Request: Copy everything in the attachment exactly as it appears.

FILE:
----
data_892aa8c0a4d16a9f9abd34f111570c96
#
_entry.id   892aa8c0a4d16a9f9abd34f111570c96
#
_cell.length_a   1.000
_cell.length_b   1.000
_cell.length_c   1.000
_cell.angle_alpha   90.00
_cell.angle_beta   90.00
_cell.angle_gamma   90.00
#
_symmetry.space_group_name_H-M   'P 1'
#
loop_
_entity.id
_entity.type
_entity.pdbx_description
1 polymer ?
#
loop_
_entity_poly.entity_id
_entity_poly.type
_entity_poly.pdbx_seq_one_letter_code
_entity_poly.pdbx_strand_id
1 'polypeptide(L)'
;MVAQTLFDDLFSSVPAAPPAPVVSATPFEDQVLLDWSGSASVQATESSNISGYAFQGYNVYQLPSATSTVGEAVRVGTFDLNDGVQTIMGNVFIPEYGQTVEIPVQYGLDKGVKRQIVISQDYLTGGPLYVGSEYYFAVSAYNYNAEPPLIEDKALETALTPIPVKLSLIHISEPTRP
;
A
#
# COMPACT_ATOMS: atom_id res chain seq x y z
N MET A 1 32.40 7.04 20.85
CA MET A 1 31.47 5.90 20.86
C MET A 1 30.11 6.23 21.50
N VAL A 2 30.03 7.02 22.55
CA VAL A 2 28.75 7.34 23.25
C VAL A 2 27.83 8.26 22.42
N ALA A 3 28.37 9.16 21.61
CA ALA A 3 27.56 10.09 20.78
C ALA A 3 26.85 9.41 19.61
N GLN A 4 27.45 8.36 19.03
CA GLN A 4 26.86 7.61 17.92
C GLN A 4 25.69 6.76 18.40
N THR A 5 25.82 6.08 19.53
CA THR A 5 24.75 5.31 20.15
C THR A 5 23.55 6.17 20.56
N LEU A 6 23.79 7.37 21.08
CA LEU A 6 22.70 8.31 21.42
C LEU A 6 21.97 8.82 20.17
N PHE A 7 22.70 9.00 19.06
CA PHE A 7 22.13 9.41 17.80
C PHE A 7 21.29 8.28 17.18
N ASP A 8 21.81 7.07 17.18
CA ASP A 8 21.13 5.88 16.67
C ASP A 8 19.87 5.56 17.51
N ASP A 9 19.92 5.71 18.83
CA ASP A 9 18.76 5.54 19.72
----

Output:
data_892aa8c0a4d16a9f9abd34f111570c96
#
_entry.id   892aa8c0a4d16a9f9abd34f111570c96
#
_cell.length_a   1.000
_cell.length_b   1.000
_cell.length_c   1.000
_cell.angle_alpha   90.00
_cell.angle_beta   90.00
_cell.angle_gamma   90.00
#
_symmetry.space_group_name_H-M   'P 1'
#
loop_
_entity.id
_entity.type
_entity.pdbx_description
1 polymer ?
#
loop_
_entity_poly.entity_id
_entity_poly.type
_entity_poly.pdbx_seq_one_letter_code
_entity_poly.pdbx_strand_id
1 'polypeptide(L)'
;MVAQTLFDDLFSSVPAAPPAPVVSATPFEDQVLLDWSGSASVQATESSNISGYAFQGYNVYQLPSATSTVGEAVRVGTFDLNDGVQTIMGNVFIPEYGQTVEIPVQYGLDKGVKRQIVISQDYLTGGPLYVGSEYYFAVSAYNYNAEPPLIEDKALETALTPIPVKLSLIHISEPTRP
;
A
#
# COMPACT_ATOMS: atom_id res chain seq x y z
N MET A 1 32.40 7.04 20.85
CA MET A 1 31.47 5.90 20.86
C MET A 1 30.11 6.23 21.50
N VAL A 2 30.03 7.02 22.55
CA VAL A 2 28.75 7.34 23.25
C VAL A 2 27.83 8.26 22.42
N ALA A 3 28.37 9.16 21.61
CA ALA A 3 27.56 10.09 20.78
C ALA A 3 26.85 9.41 19.61
N GLN A 4 27.45 8.36 19.03
CA GLN A 4 26.86 7.61 17.92
C GLN A 4 25.69 6.76 18.40
N THR A 5 25.82 6.08 19.53
CA THR A 5 24.75 5.31 20.15
C THR A 5 23.55 6.17 20.56
N LEU A 6 23.79 7.37 21.08
CA LEU A 6 22.70 8.31 21.42
C LEU A 6 21.97 8.82 20.17
N PHE A 7 22.70 9.00 19.06
CA PHE A 7 22.13 9.41 17.80
C PHE A 7 21.29 8.28 17.18
N ASP A 8 21.81 7.07 17.18
CA ASP A 8 21.13 5.88 16.67
C ASP A 8 19.87 5.56 17.51
N ASP A 9 19.92 5.71 18.83
CA ASP A 9 18.76 5.54 19.72